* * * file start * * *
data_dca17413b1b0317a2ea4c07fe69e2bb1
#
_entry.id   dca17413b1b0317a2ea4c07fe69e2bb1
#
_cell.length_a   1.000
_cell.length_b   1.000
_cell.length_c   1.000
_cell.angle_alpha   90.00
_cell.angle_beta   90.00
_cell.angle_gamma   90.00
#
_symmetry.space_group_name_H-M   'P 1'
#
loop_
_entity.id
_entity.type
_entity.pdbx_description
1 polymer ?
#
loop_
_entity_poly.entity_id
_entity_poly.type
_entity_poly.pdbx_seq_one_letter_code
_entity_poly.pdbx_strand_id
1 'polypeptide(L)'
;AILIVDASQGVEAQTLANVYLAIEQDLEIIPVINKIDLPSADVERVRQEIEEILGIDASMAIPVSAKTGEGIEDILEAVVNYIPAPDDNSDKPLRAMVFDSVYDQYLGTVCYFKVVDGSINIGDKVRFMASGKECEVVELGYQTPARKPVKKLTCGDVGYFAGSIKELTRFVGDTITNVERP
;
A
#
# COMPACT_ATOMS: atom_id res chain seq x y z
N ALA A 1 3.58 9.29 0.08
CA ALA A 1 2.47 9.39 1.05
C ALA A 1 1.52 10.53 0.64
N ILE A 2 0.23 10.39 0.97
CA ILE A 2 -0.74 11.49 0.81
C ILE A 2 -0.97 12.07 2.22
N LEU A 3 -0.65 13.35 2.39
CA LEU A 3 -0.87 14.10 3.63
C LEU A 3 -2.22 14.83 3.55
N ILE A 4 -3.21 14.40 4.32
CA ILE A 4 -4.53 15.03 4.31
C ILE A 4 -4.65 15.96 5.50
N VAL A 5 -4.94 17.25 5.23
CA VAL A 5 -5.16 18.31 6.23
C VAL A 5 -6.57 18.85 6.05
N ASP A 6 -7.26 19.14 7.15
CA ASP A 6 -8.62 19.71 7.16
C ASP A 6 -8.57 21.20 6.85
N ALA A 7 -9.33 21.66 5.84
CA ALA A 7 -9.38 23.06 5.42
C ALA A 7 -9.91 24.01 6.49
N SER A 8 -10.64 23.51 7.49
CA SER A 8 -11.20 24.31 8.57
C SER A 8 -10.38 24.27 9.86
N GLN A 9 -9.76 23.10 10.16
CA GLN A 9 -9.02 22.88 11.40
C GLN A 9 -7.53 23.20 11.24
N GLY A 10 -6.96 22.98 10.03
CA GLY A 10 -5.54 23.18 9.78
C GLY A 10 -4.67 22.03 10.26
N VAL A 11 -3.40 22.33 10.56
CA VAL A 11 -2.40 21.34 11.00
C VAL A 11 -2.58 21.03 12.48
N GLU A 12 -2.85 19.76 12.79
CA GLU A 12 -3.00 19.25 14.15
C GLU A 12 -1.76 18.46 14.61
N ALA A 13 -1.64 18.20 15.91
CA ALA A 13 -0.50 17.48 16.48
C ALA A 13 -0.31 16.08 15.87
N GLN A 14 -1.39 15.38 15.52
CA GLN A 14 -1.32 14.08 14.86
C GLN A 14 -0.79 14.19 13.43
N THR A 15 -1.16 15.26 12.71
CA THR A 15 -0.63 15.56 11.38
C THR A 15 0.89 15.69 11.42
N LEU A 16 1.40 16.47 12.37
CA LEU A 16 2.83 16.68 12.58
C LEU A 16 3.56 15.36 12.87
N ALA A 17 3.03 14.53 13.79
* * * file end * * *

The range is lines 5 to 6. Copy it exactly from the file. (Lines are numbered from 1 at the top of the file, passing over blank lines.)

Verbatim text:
_cell.length_a   1.000
_cell.length_b   1.000